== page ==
A group of almost two hundred Moroccan-Dutch doctors and other medical workers want to join forces to assist victims in Morocco. In response to the great enthusiasm among colleagues, Ali Lahdidioui, chairman of the Association of Moroccan Doctors in the Netherlands (AMAN), is making an inventory of how doctors can take action.
Through a call on LinkedIn, AMAN has come into contact with more than 180 doctors and healthcare providers so far, who are prepared to provide assistance in the affected area at short notice. “Contact has been made with the authorities and we are currently waiting for the green light to further develop these plans,” says Lahdidioui.
“Emotionally, of course, you want to get there as quickly as possible,” he continues. “But as a physician organization, we have decided to act thoughtfully and do what we do best: provide appropriate and adequate medical care.”
Because just coming to Morocco with a large group of doctors to provide care is not possible. The collective is awaiting permission from the Moroccan authorities. “The last thing you want is to get in each other’s way. In addition, it is necessary to know which help is needed most.”
AMAN is therefore working together with the Dutch Association of Muslim Pharmacists (NVMA), among others, on applying for permits and arranging practical matters, for example regarding medication and medical equipment. They seek advice, among other things, from Telegram groups with people who were active after the earthquakes in Turkey and Syria.
With the contacts that Lahdidioui and his colleagues have in Morocco, they try to remotely support acute trauma care and analyze exactly what medical assistance is needed. AMAN, in collaboration with the Red Cross, is exploring how the organizations can assist each other in providing aid.
We also know, from previous disasters, that there are shortages of basic needs: food, hygiene and water. There is a high risk of infections.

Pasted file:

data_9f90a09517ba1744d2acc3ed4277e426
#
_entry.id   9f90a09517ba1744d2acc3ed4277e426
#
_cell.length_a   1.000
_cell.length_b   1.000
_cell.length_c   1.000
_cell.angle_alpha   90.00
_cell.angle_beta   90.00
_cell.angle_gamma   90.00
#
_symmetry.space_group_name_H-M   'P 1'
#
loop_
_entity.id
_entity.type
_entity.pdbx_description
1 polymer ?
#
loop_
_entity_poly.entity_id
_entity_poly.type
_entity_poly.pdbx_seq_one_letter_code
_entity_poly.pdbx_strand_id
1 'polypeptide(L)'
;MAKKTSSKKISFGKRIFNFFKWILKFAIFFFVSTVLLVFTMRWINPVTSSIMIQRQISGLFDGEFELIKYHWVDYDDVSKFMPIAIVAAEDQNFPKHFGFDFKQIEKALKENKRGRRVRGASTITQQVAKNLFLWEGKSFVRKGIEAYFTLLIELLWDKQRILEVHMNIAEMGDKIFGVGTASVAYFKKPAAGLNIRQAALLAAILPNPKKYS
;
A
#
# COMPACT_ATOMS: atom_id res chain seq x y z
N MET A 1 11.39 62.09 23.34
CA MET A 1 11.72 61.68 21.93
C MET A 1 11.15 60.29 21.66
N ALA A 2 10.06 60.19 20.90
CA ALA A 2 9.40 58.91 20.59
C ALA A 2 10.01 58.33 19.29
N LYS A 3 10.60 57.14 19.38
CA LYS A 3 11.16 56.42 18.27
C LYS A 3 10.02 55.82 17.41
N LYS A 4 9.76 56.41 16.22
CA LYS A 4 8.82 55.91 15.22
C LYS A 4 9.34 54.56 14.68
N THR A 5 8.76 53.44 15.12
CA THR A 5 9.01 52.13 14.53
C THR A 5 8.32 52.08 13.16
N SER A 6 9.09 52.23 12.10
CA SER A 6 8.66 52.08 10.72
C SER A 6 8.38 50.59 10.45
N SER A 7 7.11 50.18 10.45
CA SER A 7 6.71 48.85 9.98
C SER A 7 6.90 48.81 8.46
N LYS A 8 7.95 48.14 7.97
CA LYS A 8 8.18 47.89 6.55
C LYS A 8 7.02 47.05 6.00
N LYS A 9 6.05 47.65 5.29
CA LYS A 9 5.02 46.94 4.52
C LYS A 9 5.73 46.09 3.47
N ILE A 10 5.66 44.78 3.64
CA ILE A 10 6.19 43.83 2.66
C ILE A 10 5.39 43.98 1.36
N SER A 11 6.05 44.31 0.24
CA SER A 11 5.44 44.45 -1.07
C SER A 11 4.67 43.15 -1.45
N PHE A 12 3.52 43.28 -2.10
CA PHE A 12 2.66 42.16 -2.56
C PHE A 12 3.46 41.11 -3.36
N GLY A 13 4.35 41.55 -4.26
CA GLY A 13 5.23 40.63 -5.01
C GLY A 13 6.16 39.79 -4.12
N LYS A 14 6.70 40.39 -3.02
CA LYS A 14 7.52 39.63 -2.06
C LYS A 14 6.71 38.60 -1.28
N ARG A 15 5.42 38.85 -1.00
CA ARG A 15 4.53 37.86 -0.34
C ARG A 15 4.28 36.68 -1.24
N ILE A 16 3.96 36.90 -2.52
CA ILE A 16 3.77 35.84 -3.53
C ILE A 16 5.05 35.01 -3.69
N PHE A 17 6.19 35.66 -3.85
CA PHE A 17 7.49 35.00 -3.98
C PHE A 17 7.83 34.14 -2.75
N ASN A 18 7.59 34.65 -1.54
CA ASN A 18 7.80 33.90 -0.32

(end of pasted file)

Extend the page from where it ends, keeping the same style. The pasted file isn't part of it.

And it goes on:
Abdelali Bentohami, a Dutch surgeon with Moroccan roots, has also offered medical help in Morocco. With his foundation Santé Pour Tous (Health for Everyone, ed.) he provides care more often in Morocco. His medical team is also waiting for the green light from the authorities. “Just going there on spec doesn’t seem like a good plan to us,” Bentohami writes on LinkedIn.
To combine forces
Nordin Dahhan, a pediatrician who emigrated to Tangier, in northern Morocco, is one of the doctors who plans to go to the affected area under the AMAN banner.
He himself also shared a call for help. “I have fifty Moroccan doctors, specialists and nurses from the Netherlands and Belgium who have indicated that they want to participate,” said Dahhan. “But first I will go to Taroudant and Al Haouz, the regions with areas that are difficult to reach. I want to see what help is needed on the ground and how we can help.”
Lahdidioui and his colleagues from AMAN are currently considering semi-acute assistance. “Trauma relief, that’s what hospitals are for. But we also know from previous disasters that there are shortages of basic needs: food, hygiene and water. There is a high risk of infections and we want to provide support for that.”
The chairman also wants to keep an eye on the long-term consequences. “It is not a sprint but a marathon. And afterwards, a lot of attention will be needed for psychological guidance to process all of this. We are pleased to be able to help and to see that progress is being made, but it is only the beginning. “
In the regions of Al Haouz and Taroudant, where by far the most deaths have occurred and which are the most difficult to reach for assistance, Dahhan and Lahdidioui see the most opportunities to provide medical assistance. There are villages in the Atlas Mountains that have been completely destroyed, and images of which are only now emerging.
More than 2,000 people have been killed in Morocco so far. In many places people are still being pulled from the rubble.
Asni is such a mountain village, almost completely destroyed and with many missing people:
- First initiatives for aid to Morocco launched: ‘Something must be done’
- Dutch Moroccans try (in vain) to reach family
- Death toll from Morocco earthquake rises to over 2,000